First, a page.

Beat Board


My custom made beat board sits on my wall next to me, waiting. I didn’t design it, that was my wife’s idea. She specifically bought a fairly pathetic painting from the thrift store just for the nice frame, along with two other paintings that were really good. Paid very little for them.

Then we checked them out. The two good ones turned out to be worth several hundred dollars each, once we traced the signatures.

So I looked at the truly terrible painting of a Hawk or falcon we’d bought. “Um….” With the way things were going, this probably was the first painting by some unknown painter in the 70’s who would only paint on battlefields in Vietnam or Laos, and it’s probably worth a thousand dollars. Or a hermit who only left his beach hut in Normandy, France, to sit on the beach on the full moon and paint.

But it’s horrible, so skip it. We put cardboard over it, stapled the cork roll right over the probably priceless and irreplaceable painting, and now it serves to hold the thumbtacks as I mercilessly drive my 3X31/2 cards into the cork board. Mwahahahaha!

Apparently, there’s now a science to cork boards. You split them in fours – Act one, Act two, act two, and act three. Yup. Act two is there twice.

So, I took my latest project, wrote up my turns and points, and plugged them in. Then I took the rest of the beats from Final Draft and plugged them in.

Um. That’s a lot of empty corkboard staring at me.

My outline sheet was roughly about 21 beats. The Save the cat beat sheet gives you about seven crucial points.

That’s 28. you need 40.

IF you can fill up those other 12 beats, you’ve got a movie, or a TV movie. If you can’t you don’t.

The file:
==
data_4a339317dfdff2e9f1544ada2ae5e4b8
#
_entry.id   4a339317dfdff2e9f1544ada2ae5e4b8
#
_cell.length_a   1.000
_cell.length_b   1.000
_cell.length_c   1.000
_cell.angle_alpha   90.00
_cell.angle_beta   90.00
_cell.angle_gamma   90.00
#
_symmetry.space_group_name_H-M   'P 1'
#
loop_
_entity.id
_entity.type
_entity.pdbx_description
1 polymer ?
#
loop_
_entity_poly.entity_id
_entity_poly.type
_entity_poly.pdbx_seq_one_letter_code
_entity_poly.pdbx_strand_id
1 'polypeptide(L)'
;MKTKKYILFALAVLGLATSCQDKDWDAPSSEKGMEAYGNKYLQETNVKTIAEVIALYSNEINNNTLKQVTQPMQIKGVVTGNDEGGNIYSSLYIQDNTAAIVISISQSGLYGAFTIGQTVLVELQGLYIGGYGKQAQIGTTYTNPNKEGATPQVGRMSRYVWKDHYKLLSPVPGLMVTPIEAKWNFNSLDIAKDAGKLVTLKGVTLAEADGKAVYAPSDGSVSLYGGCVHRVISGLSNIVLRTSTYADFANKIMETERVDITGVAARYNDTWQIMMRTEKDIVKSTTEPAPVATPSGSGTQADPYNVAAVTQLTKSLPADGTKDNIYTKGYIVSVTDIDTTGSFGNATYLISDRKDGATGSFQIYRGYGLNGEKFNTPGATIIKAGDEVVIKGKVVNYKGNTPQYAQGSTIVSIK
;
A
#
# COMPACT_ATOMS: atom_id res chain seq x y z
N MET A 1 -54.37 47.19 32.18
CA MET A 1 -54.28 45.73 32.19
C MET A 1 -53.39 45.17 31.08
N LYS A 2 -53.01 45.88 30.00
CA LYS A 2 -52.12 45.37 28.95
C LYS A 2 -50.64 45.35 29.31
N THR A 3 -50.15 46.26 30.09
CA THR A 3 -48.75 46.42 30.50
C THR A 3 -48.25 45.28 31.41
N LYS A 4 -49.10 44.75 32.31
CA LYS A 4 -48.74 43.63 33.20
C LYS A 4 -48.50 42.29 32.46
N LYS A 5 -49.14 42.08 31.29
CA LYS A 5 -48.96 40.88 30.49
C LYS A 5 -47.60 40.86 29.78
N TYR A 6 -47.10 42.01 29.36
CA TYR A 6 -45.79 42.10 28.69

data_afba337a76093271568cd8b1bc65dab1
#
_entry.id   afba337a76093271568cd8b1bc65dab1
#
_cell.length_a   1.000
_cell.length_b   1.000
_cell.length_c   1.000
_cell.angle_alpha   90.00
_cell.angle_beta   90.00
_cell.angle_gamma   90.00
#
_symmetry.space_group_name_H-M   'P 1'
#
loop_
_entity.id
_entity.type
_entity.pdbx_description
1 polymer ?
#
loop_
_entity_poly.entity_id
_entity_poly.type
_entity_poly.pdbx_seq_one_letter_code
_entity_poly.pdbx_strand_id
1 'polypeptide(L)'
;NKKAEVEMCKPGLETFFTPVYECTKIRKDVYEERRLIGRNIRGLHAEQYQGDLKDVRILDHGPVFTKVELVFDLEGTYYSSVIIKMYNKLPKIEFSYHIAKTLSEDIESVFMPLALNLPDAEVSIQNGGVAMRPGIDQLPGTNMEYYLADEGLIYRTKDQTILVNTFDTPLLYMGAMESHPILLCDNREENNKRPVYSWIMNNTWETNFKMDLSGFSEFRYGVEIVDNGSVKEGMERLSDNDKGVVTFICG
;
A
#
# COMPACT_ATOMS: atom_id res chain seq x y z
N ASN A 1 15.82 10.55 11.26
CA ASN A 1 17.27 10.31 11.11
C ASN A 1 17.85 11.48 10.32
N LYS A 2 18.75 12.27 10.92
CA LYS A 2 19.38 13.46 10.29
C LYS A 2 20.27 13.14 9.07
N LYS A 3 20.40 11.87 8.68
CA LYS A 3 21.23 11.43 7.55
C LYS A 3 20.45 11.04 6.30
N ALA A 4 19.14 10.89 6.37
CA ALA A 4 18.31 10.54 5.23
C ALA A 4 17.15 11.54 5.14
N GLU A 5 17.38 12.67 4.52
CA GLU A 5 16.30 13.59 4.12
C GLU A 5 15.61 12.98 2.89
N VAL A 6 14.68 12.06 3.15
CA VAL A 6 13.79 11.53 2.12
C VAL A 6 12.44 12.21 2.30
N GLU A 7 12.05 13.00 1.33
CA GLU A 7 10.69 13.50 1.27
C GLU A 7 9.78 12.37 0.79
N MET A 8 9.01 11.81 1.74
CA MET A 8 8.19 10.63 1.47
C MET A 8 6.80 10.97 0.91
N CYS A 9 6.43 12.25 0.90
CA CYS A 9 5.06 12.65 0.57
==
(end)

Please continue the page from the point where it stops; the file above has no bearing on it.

Now, there’s also the issue of those scenes you think of. I mean, writing is visceral. I don’t truly know if it’s the most difficult job in the world as one professional says, but certainly it’s not the walk in the park you think it is. I have TONS of ideas. And one thing I’m really good at is realistic dialogue. Which is why I’ll fight to the death over some of my dialogue.

But you’re not there! You’ve got to come up with 12 GOOD ideas. And some of the ones you write and you’re looking at and you think, “Ummm….”

Those go in an overflow area. I’m redoing my beat board today so the lower third of the beat board is just an overflow area.

Why do you do all this?

Because if you’re a planner and not a pants-er (almost every writer knows those terms), you can’t WRITE until you can SEE the movie. Blake Snyder of Save The Cat fame tells of his incessant fiddling with his beat board. He’ll hold cards, take them down, juggle them, staring at the beat board. I’m not that bad, but there’s a lot of LOOKING at the thing. And during that whole time, you’re getting your movie INSIDE you. Once you KNOW it, it’s INTERNALIZED…

Now you start writing. Hold onto your hats, because you’re about to knock out the movie in less than two weeks. At least, that’s how it is with me. Once I KNOW it, it’s INTERNALIZED, buddy, step aside!

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